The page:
The path was a dark smear, barely visible between the trees. Widely-spaced lanterns did their best to light its way, but the fog blotted them into watery clouds of light. Willan walked as quickly as he dared, relying on the thin scatter of gravel to tell him the way. A low, dark blur crouched ahead of him at the side of the path, and his skin started tingling reflexively in the instant it took to recognize it as just a park bench. He frowned, refusing to let his steps falter.

A few strides later, the arcade of trees suddenly fell back, curving away on either side. The path beneath his feet followed suit, opening out into a glowing ringway. Water tinkled faintly from straight ahead, sounding curiously flat and dead through the mist. Patches of regularly-spaced lamp-light marked the ring’s inner edge, glinting off sturdy-looking railings. In the centre of the pool, well out of sight, an ornamental fountain babbled inane songs.

He started following the path round. Off to one side, the bright lights of the Grand Parade sliced through the fog. At its head, the Citadel was hardly even a dark patch. He could feel it as clearly as if he were touching it, though. The massive stone walls loomed heavily in his mind, calling out to him, teasing him with dreams of power and whispers of old blood. He blocked the murmurs out and focused on his immediate surroundings, on not glancing over his shoulder.

A little further round the pond, a path led off in what felt like the right direction. He turned onto it, eager to escape from the stifling grass and sullen trees. The night was softer ahead, and it brightened steadily as he approached the edge of the park. It was all he could do not break into a run.

The musty fog gave way grudgingly as he passed through the park gate and came out onto a bright, colourful alley. Shops lined the street, lights burning cheerfully despite the late hour. A lot of people were still out and about, but then the Twist was famously busy. Most seemed to be taking it easy – window-shopping, walking with friends or just milling around.

He paused in the shadow of the gate’s friendly archway, scanning the crowd carefully. Snatches of conversation danced around him as people passed:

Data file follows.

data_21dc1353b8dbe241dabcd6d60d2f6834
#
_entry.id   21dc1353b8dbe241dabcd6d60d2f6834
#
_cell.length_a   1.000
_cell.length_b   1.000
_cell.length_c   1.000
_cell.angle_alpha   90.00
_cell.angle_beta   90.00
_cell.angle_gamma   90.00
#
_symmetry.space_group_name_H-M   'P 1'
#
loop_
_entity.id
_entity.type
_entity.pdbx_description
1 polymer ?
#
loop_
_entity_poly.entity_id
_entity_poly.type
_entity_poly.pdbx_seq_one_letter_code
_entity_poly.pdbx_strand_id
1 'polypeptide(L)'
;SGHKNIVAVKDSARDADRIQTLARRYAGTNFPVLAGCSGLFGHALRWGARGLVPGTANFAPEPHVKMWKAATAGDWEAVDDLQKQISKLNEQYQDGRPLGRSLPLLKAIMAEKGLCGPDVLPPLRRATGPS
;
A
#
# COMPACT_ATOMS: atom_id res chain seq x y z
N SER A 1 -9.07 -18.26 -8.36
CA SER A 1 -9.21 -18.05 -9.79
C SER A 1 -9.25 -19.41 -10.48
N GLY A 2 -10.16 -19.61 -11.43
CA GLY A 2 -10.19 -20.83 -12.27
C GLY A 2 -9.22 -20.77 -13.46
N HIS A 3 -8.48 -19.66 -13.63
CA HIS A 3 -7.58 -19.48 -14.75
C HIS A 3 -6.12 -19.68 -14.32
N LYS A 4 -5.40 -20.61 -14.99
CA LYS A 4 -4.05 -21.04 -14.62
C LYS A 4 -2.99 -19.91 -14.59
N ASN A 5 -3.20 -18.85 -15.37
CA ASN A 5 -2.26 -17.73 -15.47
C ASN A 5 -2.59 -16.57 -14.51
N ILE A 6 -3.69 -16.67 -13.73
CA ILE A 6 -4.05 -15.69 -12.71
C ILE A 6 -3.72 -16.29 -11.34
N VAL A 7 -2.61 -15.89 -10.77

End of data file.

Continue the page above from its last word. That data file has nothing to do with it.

“… well, you see, that’s what I told him, because it’s no good trying to …”

“… thick and no mistake. She’ll be abroad tonight, I tell you, could be …”

“… new place on North Square? Does the finest …”

No-one appeared to be watching or waiting. When he was fairly sure that he wasn’t going to be ambushed, he barged through the crowd and made his way down a winding side-street. A short burst of coarse laughter and inept lute-play flooded the street as a brightly-dressed couple cut into a bar ahead of him.

There were fewer shops on the alley, but well-lit homes and frequent street lanterns more than made up the difference. Brightly coloured cloths hung from many windows – long banners and pennants in a crazy mixture of reds, golds and purples. The fog seemed thinner here, a soft filter that blended the colours and lights into a haze of jumbled impressions. There had been a painting which had looked almost the same. On the wall of an elegant Marhalle coffeehouse, perhaps? Two, maybe three centuries ago? He shook the impression out of his head and concentrated on looking past the glamour. The street itself was short and gnarled, and ended in a sudden junction. Up ahead, where the alleys parted, a weathered statue beamed back at him with the kindly old face of a professional swindler.

The cobbles underfoot were comfortable, uniformly smooth and accommodating. Each one seemed to have a little glimpse of the area caught within it, a hint of market stalls or gilded balconies or shining tapestries. He paid no more attention to them than he had to the castle walls. He let the pull of his destination guide him deeper into the bright maze. The area was full of surprises that would have been charming at any other time. A graceful little shrine to Luthia hid round one corner, filling the street with the scent of wild flowers. Another street suddenly turned into a chain of quaint residential courtyards, complete with incurious, grey-bearded locals.

Eventually, a sea of blues, greys and greens led him to a flight of steps that wound down to a broad market-place. He stopped at the top, feeling exposed after the narrow streets. The square was at least a hundred yards to a side, with clusters of identical stalls wedged in amongst the statues and benches like tavern drunkards. The buildings around it housed shops, businesses and lively inns, watched benignly by a sedate guild house which dominated the far end. In the centre of the square, a wide, brightly lit stairway spiralled down into the ground, providing access to the Twist’s underground markets.

The square was busy, with a steady flow of people using the central stairwell. Many of the shops and stalls were still open for trading. Shoppers, merchants and hawkers seemed to be eddying around everywhere. It was impossible to tell if anyone was waiting for him. He sighed reluctantly, then leant back against the wall, planted his feet solidly on the ground and closed his eyes.